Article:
Last Friday I attended an excellent event hosted by the NYC Digital Collective aka The Digital Collective. It was a great group of digital leaders in the NYC area. Big brand names from several verticals were there such as Macy’s, Pfizer, Citi, Mercedes. The small group setting was a perfect time to trade stories and tips and hear from several excellent presenters, such as Pete Blackshaw, Global Head of Digital Marketing and Social Media, Nestle.
The most intriguing presentation was chaired by an Andreessen Horowitz rep. He had Twitter and Foursquare on hand to explain recent developments at both companies. Andreessen Horowitz is an investor in both and was the head cheerleader.
The presentations were very good, and strangely, very similar. Both used nice graphs and animation to explain the amplification affect social media has on promotions or events. Essentially, their platforms accelerate word-of-mouth, and with hash-tags and likes, its never been easier for people to spread the word without ever talking.
First, Twitter showed how the TV show, Breaking Bad, extended their promotional coverage of the show by 8%-16%. This article on Variety.com does a good job explaining the new ratings Twitter does with Nielsen on this extended amplification. Twitter clearly proved it had a positive impact on “building momentum and extended a brand message,” even if it was just a TV show.
Next, Foursquare presented the check-in overlays of several well know locations like the Blind Tiger in the West Village and JFK airport. With some amazing data, Foursquare displayed the check-in daily lifecycle of entire cities. I found a good example of this check-in pattern of NYC and Tokyo on HuffPo. Foursquare, with a good degree of accuracy, is starting to predict who was going where….when! When you think about that, its amazing. What if the deli downstairs from my building knew I was 20 minutes away, and instead of me waiting in line for my egg sandwich and coffee, they had it waiting for me? What if the movie theater knew I was on the way and had my tickets waiting? Predicting the future whereabouts of a person is a really powerful thing and a huge marketing tool.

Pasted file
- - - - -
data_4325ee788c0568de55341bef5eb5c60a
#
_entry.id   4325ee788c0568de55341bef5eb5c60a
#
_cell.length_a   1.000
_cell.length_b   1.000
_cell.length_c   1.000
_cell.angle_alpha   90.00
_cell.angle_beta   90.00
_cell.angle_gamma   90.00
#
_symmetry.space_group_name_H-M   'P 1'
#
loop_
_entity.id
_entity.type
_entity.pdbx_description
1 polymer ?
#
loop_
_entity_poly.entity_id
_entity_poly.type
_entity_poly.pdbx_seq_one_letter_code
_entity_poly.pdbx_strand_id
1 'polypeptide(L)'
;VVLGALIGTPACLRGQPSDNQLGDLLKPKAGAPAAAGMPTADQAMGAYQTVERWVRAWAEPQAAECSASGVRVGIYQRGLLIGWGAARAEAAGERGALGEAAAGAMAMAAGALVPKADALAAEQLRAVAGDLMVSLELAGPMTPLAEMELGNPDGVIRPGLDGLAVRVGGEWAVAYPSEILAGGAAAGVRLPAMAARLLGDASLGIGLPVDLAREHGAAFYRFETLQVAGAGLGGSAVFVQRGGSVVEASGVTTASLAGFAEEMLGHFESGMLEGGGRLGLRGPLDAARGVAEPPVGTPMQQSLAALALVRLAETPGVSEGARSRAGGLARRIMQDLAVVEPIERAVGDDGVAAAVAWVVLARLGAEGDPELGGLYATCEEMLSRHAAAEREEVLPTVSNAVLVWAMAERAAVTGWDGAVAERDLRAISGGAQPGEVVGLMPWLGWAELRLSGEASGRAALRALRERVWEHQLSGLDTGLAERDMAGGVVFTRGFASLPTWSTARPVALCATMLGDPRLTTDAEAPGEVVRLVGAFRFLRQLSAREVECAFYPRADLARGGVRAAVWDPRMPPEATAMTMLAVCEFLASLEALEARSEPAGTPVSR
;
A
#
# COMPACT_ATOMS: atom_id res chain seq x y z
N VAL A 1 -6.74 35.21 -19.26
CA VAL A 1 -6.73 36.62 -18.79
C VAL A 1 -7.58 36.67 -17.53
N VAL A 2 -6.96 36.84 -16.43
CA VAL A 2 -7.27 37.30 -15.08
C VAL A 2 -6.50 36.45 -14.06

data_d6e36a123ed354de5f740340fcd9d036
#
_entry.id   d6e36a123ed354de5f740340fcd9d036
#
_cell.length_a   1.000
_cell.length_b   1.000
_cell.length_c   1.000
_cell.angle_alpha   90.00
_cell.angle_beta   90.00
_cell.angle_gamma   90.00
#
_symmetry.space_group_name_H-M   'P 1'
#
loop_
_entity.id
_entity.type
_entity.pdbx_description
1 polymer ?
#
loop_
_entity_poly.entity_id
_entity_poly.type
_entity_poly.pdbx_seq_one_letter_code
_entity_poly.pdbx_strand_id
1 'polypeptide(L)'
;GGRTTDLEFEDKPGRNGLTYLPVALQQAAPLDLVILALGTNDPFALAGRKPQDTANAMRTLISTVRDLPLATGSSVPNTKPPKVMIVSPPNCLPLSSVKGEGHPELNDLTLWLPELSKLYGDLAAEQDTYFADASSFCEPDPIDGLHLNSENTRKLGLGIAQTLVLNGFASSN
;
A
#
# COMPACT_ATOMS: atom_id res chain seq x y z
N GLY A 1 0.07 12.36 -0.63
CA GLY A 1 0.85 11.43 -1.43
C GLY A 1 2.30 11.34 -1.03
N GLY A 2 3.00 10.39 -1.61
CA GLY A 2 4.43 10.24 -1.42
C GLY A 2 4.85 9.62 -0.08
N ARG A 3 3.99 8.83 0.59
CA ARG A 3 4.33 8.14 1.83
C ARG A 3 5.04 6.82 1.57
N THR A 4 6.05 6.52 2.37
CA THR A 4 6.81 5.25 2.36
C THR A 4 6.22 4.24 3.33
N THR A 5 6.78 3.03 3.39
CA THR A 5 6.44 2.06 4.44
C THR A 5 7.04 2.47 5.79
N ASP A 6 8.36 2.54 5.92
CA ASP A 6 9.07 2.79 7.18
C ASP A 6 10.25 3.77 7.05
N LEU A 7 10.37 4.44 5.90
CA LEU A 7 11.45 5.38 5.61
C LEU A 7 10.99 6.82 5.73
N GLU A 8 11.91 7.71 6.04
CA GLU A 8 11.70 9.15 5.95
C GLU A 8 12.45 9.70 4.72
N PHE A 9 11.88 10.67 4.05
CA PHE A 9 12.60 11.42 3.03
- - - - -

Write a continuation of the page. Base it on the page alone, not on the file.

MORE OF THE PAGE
After the presentations I was speaking to a few attendees and we all agreed, Foursquare seems as powerful tool as Twitter – so why aren’t more people using it? The popularity of Foursquare is well behind Twitter and Tumblr. Amongst our small group, everyone agreed they’ve stopped regularly checking-in at places and no one was using it for advertising, but we all use Twitter. Then someone said, “Foursquare doesn’t give me anything. I feel like I check-in but there’s nothing that I can take out of Foursquare.”
This was a huge lesson in Social Media for me and should be a big reminder to everyone about why social media works. Twitter is a sharing and consumption medium. I regularly check my Twitter account for news and other interesting things that come across the transom, but I never do that for Foursquare. The participation in Foursquare is almost entirely one-way. Foursquare take-ith but does not give-ith.
This problem breaks a core principle of social media. Users need to interact with the media in order for the network effects to take off. In the case of Foursquare, my assumption is, that users aren’t getting enough out of Foursquare for what they put into it. If Foursquare can figure this out, it may catch Twitter and Tumblr.